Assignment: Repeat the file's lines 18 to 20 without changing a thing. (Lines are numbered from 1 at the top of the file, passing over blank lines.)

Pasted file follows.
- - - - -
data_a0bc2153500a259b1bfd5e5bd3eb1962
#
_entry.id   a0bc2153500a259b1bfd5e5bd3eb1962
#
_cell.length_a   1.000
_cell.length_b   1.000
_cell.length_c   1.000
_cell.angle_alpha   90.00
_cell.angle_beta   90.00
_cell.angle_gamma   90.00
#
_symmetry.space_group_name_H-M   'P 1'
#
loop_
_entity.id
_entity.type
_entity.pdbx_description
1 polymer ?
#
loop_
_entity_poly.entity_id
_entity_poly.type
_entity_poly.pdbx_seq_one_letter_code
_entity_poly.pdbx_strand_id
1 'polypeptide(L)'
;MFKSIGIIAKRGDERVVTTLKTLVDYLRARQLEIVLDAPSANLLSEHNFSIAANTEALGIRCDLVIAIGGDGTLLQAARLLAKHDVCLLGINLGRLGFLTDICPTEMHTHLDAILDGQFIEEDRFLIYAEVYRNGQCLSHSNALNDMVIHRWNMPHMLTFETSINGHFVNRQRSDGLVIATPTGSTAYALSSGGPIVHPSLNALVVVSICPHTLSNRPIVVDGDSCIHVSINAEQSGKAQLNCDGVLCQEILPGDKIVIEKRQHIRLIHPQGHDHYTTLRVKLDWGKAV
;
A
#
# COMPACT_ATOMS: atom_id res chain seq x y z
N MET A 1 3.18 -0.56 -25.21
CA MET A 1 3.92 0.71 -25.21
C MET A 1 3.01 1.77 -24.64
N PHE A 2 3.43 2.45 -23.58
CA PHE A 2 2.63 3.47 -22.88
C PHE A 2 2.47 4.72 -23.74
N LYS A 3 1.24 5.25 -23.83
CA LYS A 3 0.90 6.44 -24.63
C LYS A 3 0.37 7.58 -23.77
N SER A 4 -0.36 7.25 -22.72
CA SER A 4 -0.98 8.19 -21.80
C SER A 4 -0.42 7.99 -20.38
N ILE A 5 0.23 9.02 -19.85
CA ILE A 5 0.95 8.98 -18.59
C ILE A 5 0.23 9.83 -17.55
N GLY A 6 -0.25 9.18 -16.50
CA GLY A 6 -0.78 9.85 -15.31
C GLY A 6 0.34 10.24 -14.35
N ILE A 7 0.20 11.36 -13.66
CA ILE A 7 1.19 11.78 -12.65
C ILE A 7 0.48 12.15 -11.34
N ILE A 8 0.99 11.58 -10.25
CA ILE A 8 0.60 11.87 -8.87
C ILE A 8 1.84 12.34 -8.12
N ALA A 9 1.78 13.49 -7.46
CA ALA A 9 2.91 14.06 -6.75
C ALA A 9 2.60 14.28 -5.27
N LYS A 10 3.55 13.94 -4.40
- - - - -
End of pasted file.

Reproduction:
1 polymer ?
#
loop_